Cookies Policy

This site uses cookies. By continuing to browse the site you are agreeing to our use of cookies.

I accept this policy

Find out more here

Tsogt Taij and the Disappearance of the Overlord: Triangular Relations in Three Inner Asian Films

No metrics data to plot.
The attempt to load metrics for this article has failed.
The attempt to plot a graph for these metrics has failed.
The full text of this article is not currently available.

Brill’s MyBook program is exclusively available on BrillOnline Books and Journals. Students and scholars affiliated with an institution that has purchased a Brill E-Book on the BrillOnline platform automatically have access to the MyBook option for the title(s) acquired by the Library. Brill MyBook is a print-on-demand paperback copy which is sold at a favorably uniform low price.

Access this article

+ Tax (if applicable)
Add to Favorites
You must be logged in to use this functionality

image of Inner Asia

Three major history films were produced in Mongolia and Tibet in the socialist era that dealt with the role of earlier Chinese dynasties in those areas. Two of the films – Tsogt Taij (1945) and Budala gong mishi (1989) – portray events in Tibet in the seventeenth century and include portrayals of the Fifth Dalai Lama and the Mongolian leader, Gushri Khan. The third film, Mandukhai setsen khatun (1989), deals with fifteenth century history in Mongolia and the effort to maintain national unity. The three films were produced during brief periods of relative relaxation in socialist ideology, and each reflected the considerable influence of local historians and intellectuals in the views they presented of local history, producing epic accounts of nationalist heroes or heroines and of their efforts to defend or build up the nation or nationality against powerful foreign enemies. The films seem to have been understood locally at the time or later as criticising a colonising power or occupier, but in fact the stories of each film focus on internal or neighbouring enemies who from an outside perspective appear less significant. The paper discusses the relative absence of the external enemy from these films and analyses the forms of emotional characterisation used to mark the different ethnic and political groups portrayed in the films. This analysis suggests that views held by subaltern communities towards other dominated groups or minorities, often dismissed as forms of erroneous displacement, deserve serious consideration as reflections of complex, emic understandings of political relations and priorities in colonial- type conditions.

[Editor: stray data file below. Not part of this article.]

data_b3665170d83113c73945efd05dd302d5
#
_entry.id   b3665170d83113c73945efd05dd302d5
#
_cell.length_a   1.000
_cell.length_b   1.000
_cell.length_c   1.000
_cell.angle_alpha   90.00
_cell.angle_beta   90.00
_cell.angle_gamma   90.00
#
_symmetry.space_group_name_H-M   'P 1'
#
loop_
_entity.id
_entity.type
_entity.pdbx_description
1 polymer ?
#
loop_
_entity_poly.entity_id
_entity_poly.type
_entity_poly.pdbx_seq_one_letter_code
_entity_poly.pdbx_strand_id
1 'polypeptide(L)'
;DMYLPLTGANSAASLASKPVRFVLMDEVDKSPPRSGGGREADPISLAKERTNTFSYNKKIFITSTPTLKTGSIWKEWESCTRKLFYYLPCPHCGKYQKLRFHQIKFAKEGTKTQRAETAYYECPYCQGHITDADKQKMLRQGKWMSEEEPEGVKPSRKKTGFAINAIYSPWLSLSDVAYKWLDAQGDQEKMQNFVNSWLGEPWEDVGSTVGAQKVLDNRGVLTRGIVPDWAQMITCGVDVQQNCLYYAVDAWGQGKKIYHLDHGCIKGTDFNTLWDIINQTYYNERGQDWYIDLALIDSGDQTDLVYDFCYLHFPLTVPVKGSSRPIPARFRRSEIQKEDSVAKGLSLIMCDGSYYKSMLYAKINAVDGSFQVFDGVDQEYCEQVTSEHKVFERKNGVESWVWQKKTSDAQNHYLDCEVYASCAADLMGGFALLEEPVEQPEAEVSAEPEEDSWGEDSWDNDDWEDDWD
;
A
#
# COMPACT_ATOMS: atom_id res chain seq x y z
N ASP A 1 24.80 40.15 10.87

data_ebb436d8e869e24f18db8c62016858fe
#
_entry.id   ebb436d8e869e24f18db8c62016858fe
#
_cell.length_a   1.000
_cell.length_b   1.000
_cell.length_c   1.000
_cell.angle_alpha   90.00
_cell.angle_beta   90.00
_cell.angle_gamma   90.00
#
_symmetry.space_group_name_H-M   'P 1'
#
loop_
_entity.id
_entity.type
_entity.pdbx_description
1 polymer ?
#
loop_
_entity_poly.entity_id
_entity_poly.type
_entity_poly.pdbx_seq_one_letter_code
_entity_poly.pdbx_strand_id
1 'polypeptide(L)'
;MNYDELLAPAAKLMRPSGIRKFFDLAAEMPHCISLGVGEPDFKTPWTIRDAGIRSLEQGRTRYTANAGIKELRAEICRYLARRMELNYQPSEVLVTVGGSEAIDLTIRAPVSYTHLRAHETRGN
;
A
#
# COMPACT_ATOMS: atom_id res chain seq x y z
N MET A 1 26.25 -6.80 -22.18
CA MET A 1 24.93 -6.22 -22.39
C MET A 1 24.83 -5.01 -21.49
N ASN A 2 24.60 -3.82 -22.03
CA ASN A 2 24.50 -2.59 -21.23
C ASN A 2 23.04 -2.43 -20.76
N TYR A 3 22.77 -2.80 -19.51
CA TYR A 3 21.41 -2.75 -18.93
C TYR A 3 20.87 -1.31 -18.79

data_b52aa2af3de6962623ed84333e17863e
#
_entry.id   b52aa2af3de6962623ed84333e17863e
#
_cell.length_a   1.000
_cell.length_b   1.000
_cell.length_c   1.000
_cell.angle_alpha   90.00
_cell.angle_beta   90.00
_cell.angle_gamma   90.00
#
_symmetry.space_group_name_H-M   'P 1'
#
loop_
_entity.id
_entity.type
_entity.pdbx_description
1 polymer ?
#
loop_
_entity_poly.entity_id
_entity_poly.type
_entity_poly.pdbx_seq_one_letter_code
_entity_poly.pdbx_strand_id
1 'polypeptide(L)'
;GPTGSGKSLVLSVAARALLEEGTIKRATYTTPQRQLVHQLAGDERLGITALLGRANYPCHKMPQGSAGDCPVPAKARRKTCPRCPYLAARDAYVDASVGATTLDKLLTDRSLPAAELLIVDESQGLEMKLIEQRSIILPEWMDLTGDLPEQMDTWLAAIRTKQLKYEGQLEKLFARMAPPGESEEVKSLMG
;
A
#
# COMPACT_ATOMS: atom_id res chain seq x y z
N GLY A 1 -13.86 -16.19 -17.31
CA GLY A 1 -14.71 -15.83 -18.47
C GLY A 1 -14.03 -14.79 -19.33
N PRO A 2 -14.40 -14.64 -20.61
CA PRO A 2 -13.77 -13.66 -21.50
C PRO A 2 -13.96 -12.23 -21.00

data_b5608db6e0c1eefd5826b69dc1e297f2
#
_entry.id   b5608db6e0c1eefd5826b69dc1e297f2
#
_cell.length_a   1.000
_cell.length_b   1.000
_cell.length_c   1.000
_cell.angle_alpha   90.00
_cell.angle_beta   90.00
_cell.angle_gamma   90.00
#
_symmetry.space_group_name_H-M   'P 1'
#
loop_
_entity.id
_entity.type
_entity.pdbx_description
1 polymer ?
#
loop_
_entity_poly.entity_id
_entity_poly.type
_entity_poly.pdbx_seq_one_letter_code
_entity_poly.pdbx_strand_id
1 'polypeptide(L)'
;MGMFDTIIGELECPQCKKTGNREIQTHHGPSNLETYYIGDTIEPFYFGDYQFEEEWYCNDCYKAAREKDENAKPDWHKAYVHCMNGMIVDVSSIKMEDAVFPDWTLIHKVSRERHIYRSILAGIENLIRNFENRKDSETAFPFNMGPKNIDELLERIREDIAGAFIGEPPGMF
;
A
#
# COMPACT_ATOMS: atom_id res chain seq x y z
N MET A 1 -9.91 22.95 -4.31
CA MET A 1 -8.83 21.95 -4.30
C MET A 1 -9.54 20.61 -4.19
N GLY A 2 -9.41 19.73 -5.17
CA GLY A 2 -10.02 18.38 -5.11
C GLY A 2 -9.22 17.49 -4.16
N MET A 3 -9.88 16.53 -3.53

Full text loading...


Data & Media loading...

Article metrics loading...



Can't access your account?
  • Tools

  • Add to Favorites
  • Printable version
  • Email this page
  • Subscribe to ToC alert
  • Get permissions
  • Recommend to your library

    You must fill out fields marked with: *

    Librarian details
    Your details
    Why are you recommending this title?
    Select reason:
    Inner Asia — Recommend this title to your library
  • Export citations
  • Key

  • Full access
  • Open Access
  • Partial/No accessInformation